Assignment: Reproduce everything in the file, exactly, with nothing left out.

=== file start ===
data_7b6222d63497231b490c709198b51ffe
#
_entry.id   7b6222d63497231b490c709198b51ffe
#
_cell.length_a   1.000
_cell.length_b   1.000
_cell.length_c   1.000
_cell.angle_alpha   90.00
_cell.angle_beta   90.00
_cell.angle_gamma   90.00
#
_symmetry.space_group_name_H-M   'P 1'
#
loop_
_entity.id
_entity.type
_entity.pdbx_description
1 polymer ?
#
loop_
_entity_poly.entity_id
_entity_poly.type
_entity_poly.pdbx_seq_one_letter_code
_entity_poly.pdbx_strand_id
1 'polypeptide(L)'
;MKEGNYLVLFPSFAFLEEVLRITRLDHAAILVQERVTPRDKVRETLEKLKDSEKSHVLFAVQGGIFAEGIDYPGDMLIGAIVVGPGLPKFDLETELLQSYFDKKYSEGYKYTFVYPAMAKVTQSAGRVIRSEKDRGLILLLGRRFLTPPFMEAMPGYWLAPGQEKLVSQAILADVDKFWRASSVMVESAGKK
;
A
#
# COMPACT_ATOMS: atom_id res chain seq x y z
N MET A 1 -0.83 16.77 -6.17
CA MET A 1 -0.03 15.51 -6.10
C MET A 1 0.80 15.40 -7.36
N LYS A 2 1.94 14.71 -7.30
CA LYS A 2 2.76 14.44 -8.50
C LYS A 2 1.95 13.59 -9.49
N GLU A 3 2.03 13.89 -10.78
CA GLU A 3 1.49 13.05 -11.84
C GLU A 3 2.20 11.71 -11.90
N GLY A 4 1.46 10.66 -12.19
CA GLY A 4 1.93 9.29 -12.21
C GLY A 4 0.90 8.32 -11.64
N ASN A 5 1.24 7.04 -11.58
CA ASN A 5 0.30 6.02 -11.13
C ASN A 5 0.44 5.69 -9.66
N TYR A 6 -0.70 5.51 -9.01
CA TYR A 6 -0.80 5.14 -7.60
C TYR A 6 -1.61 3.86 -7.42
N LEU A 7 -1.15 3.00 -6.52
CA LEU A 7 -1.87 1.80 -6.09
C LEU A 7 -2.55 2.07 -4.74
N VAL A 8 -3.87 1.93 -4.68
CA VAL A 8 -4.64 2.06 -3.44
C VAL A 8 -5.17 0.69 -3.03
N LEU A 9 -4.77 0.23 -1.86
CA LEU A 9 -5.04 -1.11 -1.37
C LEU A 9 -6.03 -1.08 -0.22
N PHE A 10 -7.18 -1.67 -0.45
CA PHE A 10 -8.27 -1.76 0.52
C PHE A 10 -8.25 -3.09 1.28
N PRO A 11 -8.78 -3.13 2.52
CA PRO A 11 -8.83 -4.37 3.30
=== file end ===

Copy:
data_7b6222d63497231b490c709198b51ffe
#
_entry.id   7b6222d63497231b490c709198b51ffe
#
_cell.length_a   1.000
_cell.length_b   1.000
_cell.length_c   1.000
_cell.angle_alpha   90.00
_cell.angle_beta   90.00
_cell.angle_gamma   90.00
#
_symmetry.space_group_name_H-M   'P 1'
#
loop_
_entity.id
_entity.type
_entity.pdbx_description
1 polymer ?
#
loop_
_entity_poly.entity_id
_entity_poly.type
_entity_poly.pdbx_seq_one_letter_code
_entity_poly.pdbx_strand_id
1 'polypeptide(L)'
;MKEGNYLVLFPSFAFLEEVLRITRLDHAAILVQERVTPRDKVRETLEKLKDSEKSHVLFAVQGGIFAEGIDYPGDMLIGAIVVGPGLPKFDLETELLQSYFDKKYSEGYKYTFVYPAMAKVTQSAGRVIRSEKDRGLILLLGRRFLTPPFMEAMPGYWLAPGQEKLVSQAILADVDKFWRASSVMVESAGKK
;
A
#
# COMPACT_ATOMS: atom_id res chain seq x y z
N MET A 1 -0.83 16.77 -6.17
CA MET A 1 -0.03 15.51 -6.10
C MET A 1 0.80 15.40 -7.36
N LYS A 2 1.94 14.71 -7.30
CA LYS A 2 2.76 14.44 -8.50
C LYS A 2 1.95 13.59 -9.49
N GLU A 3 2.03 13.89 -10.78
CA GLU A 3 1.49 13.05 -11.84
C GLU A 3 2.20 11.71 -11.90
N GLY A 4 1.46 10.66 -12.19
CA GLY A 4 1.93 9.29 -12.21
C GLY A 4 0.90 8.32 -11.64
N ASN A 5 1.24 7.04 -11.58
CA ASN A 5 0.30 6.02 -11.13
C ASN A 5 0.44 5.69 -9.66
N TYR A 6 -0.70 5.51 -9.01
CA TYR A 6 -0.80 5.14 -7.60
C TYR A 6 -1.61 3.86 -7.42
N LEU A 7 -1.15 3.00 -6.52
CA LEU A 7 -1.87 1.80 -6.09
C LEU A 7 -2.55 2.07 -4.74
N VAL A 8 -3.87 1.93 -4.68
CA VAL A 8 -4.64 2.06 -3.44
C VAL A 8 -5.17 0.69 -3.03
N LEU A 9 -4.77 0.23 -1.86
CA LEU A 9 -5.04 -1.11 -1.37
C LEU A 9 -6.03 -1.08 -0.22
N PHE A 10 -7.18 -1.67 -0.45
CA PHE A 10 -8.27 -1.76 0.52
C PHE A 10 -8.25 -3.09 1.28
N PRO A 11 -8.78 -3.13 2.52
CA PRO A 11 -8.83 -4.37 3.30